AI trains the vehicle to learn common driving situations by subjecting it to millions of instances while computer vision implements image processing algorithms, combined with situational logic, to instruct the vehicle to perform a certain maneuver. The challenge is to prepare the autonomous vehicle for the infinite number of situations it can encounter.
The majority of scenarios can’t be handled in a standard way. For example, even a simple task such as a right turn at an intersection can be done in multiple ways, which often differ based on certain contextual situations. This is typically a scenario where a rule-based system might fail, while an AI-based system succeeds. Another example is the successful implementation of AI algorithms to solve the inverse kinematics problem in robotic arm movement and grasping.
Fig 2. Example images where lanes are being detected.
Learning to execute the proper vehicular maneuvers requires advanced knowledge of the purpose–based on understanding the contextual situation of the vehicle. However, understanding the context requires repeated observations of the numerous situations that vehicles or drivers find themselves in, along with mapping those to specific actions taken by the driver.
However, what applies to Neural Networks applies to semantic and reasoning AI to a much higher extent. The industry is still in the process of understanding how AI arrives at its decisions.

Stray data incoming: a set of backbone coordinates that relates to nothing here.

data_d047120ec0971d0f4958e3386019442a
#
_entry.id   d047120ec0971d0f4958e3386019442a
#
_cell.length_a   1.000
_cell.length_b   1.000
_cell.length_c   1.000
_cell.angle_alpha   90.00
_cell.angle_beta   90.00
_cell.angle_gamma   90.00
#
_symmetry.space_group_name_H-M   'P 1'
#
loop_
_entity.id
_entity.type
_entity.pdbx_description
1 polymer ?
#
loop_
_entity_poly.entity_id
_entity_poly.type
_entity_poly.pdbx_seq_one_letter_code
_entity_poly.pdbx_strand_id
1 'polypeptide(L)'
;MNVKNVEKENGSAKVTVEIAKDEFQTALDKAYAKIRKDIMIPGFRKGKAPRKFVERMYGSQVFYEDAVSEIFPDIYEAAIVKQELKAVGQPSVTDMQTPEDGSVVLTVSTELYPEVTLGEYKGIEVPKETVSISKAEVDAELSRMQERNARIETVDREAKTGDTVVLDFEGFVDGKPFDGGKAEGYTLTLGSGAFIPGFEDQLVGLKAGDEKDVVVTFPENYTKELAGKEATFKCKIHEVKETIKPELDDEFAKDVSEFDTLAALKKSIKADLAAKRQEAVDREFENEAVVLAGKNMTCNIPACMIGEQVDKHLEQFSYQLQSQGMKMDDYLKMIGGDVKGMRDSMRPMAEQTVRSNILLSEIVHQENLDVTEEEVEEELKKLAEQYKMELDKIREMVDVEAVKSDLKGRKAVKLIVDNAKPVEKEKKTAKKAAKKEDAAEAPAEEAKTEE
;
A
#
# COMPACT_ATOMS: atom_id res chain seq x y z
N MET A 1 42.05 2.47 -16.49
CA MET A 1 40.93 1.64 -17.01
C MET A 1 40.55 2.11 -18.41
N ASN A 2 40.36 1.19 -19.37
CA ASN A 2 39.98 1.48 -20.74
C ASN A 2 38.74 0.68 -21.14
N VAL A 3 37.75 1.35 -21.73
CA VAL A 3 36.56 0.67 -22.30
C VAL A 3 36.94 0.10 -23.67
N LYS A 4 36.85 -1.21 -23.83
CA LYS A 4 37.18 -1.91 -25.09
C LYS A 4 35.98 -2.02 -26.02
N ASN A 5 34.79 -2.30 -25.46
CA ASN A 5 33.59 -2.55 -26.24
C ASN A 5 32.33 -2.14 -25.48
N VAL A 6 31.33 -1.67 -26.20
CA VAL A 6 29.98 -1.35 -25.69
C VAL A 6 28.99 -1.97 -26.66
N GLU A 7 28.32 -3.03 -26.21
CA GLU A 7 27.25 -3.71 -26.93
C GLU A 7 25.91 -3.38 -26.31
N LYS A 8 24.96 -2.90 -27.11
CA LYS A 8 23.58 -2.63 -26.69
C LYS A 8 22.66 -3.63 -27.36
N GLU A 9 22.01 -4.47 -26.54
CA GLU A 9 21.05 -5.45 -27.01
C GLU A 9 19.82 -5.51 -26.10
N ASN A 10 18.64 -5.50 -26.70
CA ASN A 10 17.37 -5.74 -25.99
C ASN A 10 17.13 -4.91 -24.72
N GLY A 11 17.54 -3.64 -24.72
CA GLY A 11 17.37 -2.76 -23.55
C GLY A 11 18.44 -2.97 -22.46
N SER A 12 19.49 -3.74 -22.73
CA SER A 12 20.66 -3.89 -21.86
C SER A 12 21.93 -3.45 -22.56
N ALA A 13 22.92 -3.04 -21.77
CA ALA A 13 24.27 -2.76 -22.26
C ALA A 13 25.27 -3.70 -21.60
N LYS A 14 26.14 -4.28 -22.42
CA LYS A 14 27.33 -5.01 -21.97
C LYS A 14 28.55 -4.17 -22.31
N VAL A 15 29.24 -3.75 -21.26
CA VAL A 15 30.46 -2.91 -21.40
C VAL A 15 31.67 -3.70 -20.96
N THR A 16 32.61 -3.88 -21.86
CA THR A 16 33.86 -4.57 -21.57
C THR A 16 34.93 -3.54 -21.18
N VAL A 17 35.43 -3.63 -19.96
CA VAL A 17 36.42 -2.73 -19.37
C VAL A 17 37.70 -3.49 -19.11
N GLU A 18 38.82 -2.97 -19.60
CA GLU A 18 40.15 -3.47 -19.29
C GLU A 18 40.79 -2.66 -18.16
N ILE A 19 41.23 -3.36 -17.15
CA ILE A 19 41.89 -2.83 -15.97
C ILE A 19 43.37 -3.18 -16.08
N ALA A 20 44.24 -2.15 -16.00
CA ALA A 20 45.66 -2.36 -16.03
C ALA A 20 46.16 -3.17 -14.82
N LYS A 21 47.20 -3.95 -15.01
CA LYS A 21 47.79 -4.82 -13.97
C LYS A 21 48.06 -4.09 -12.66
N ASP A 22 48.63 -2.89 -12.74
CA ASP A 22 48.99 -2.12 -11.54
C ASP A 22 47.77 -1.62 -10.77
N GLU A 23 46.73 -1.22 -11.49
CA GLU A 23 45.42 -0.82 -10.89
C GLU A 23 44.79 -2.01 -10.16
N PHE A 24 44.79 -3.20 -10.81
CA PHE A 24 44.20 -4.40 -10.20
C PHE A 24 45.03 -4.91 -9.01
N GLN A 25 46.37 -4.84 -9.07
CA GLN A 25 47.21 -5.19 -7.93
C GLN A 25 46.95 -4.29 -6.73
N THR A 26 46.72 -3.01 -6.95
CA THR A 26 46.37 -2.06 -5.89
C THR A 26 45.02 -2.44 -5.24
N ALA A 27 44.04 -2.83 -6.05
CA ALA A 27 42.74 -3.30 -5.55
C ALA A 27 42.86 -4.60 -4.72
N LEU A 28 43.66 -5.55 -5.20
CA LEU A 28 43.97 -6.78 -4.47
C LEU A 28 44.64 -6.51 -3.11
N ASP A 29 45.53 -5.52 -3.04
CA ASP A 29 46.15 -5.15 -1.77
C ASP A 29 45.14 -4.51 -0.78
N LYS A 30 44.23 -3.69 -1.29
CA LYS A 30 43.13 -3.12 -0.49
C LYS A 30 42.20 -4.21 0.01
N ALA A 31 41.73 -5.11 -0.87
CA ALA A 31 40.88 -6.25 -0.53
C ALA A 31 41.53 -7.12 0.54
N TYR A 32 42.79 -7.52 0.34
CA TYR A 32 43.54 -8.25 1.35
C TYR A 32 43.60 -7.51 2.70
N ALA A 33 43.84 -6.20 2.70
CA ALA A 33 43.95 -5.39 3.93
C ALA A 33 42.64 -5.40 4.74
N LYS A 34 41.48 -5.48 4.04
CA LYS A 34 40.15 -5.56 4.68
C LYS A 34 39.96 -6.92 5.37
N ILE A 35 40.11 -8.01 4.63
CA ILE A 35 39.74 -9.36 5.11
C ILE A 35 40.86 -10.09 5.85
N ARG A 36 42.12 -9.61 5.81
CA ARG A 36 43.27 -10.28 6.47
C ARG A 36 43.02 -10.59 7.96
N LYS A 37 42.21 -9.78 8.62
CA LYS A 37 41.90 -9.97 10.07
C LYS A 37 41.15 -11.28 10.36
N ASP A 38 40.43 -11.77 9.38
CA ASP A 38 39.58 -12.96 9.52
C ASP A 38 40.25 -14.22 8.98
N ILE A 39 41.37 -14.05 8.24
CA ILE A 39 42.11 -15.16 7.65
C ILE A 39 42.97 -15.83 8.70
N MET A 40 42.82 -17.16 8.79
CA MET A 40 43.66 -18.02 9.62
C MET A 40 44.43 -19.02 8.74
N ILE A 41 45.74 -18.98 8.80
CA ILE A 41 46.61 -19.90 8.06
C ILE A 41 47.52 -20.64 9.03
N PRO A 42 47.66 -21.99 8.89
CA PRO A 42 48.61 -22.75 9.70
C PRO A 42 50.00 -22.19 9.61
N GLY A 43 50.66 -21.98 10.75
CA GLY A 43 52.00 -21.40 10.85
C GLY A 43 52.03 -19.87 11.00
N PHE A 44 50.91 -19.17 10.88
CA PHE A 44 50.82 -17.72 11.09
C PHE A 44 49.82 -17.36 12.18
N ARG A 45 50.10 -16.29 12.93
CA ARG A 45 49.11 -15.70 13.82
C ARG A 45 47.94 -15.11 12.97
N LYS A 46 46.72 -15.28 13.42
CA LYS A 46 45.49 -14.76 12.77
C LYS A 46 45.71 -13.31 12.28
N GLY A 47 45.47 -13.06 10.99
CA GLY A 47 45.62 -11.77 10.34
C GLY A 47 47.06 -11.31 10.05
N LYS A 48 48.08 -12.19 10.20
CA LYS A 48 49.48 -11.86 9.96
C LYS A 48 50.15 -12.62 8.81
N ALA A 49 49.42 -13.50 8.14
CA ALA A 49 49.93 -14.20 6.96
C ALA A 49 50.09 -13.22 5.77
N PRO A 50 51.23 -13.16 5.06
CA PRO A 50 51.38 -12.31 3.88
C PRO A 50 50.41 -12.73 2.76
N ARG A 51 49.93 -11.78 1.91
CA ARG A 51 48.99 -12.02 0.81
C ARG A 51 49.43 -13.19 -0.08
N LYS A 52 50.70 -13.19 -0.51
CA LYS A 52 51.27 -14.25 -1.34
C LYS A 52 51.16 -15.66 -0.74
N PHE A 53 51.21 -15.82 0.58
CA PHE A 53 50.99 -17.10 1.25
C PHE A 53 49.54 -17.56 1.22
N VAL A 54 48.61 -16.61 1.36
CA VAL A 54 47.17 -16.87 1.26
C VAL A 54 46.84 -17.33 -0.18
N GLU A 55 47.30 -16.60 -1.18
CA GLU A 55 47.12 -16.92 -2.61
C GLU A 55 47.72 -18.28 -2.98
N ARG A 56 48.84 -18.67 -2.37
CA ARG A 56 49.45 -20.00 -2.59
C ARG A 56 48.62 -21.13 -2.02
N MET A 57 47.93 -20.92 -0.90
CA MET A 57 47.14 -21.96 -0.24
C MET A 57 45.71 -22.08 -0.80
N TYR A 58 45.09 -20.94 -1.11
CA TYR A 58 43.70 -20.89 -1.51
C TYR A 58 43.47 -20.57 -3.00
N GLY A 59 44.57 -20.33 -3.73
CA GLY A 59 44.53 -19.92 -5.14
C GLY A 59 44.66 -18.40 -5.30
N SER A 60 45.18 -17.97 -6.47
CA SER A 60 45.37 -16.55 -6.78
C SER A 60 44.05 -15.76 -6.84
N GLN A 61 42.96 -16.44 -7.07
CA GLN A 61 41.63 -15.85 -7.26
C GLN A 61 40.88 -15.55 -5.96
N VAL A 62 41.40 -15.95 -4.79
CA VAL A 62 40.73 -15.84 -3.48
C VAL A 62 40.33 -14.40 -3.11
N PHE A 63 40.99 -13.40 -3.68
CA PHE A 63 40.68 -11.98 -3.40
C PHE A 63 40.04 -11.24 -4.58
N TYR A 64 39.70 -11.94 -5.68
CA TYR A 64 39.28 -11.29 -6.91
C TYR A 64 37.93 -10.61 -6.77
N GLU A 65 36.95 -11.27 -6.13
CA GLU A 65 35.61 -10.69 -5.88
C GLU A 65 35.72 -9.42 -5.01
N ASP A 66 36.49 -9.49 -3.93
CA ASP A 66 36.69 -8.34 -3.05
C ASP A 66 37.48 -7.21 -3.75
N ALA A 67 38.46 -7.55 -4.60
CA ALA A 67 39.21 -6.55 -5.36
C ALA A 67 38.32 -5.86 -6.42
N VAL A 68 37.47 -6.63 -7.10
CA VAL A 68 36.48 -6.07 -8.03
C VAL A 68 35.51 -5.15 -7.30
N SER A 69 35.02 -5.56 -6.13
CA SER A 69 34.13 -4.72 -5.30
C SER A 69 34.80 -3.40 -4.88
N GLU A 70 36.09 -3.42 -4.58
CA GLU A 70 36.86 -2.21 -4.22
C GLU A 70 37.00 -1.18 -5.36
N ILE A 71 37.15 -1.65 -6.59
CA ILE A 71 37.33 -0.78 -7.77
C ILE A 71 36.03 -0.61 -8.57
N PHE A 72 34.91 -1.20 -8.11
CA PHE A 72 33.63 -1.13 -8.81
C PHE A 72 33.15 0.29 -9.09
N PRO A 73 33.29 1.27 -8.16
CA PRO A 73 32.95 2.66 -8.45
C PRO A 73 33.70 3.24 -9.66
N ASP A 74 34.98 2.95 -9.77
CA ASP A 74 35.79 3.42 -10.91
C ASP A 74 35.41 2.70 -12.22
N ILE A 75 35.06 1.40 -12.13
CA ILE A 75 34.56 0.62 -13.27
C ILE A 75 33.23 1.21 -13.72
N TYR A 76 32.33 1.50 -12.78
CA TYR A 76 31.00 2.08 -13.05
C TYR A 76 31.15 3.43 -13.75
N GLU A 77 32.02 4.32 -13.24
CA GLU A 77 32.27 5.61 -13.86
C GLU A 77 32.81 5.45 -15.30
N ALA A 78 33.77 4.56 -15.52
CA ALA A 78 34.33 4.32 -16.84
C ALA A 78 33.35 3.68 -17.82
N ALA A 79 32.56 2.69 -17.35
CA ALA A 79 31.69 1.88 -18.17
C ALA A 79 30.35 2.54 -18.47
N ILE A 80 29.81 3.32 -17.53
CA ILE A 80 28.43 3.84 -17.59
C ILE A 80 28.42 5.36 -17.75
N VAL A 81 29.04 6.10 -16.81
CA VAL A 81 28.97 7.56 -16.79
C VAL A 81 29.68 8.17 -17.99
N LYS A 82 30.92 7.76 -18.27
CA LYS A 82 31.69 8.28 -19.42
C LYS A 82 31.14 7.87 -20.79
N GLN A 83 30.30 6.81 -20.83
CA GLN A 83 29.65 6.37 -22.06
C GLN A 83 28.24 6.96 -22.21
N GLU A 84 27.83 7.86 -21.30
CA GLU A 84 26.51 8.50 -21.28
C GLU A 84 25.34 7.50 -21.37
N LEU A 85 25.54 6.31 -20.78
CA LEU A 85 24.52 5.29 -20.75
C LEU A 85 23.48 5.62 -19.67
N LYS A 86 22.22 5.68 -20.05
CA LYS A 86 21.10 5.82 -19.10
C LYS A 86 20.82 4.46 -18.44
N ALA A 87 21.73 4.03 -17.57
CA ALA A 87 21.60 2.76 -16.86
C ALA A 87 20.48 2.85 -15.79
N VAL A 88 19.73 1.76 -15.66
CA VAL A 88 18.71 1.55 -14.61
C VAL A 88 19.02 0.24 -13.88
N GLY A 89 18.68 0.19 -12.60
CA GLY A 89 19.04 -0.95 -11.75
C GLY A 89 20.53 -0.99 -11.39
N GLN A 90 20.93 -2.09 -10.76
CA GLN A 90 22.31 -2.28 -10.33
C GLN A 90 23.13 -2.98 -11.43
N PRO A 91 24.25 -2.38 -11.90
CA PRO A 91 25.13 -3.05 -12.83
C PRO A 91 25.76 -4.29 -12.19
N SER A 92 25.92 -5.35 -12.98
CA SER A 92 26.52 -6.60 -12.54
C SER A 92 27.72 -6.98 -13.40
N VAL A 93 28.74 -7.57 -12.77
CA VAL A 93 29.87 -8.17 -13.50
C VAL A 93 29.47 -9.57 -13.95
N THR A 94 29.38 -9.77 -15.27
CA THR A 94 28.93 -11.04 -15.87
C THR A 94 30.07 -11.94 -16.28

Whereas deterministic methods can be used for verification of simple detection tasks such as lane markings or obstacles, this is no longer possible if AI-based methods such as Reinforcement Learning or End-to-End Learning are used for decision making in complex situations. However, verification of tasks is a requirement for certification in the majority of global markets.
A joint pre-competitive research initiative launched by German automakers–with participation of Visteon, Tier 1 suppliers and research institutes–seeks to develop methods for verification and validation of AI-based approaches for complex driving tasks. The purpose of the study is to create AI methods that provide traceable results and recommendations for future guidelines covering testing, validation and verification of AI technology for automated and autonomous driving.
Creating an AI-driven Autonomous Driving Controller
Visteon is developing a scalable autonomous driving solution –DriveCore™–that applies AI, specifically using neural networks and machine learning. Supporting centralised, as well as on-board and off-board processing, this approach has the potential to significantly improve the accuracy of detecting and classifying objects in a vehicle’s path.
With this knowledge, Visteon has developed technology in certain key areas of AI that are leading-edge in the industry, notably in synthetic data generation, automated data labeling, automotive-grade deep reinforcement learning, vehicular trajectory prediction and vehicular context recognition.
Fig. 3 Visteon’s scalable DriveCore™ autonomous platform
Through collaborations and partnerships; and utilising high quality open source frameworks–especially for algorithms, frameworks and API toolkits–for fast development time, the DriveCore™ AI-driven autonomous driving controller is fully scalable up to Level 4.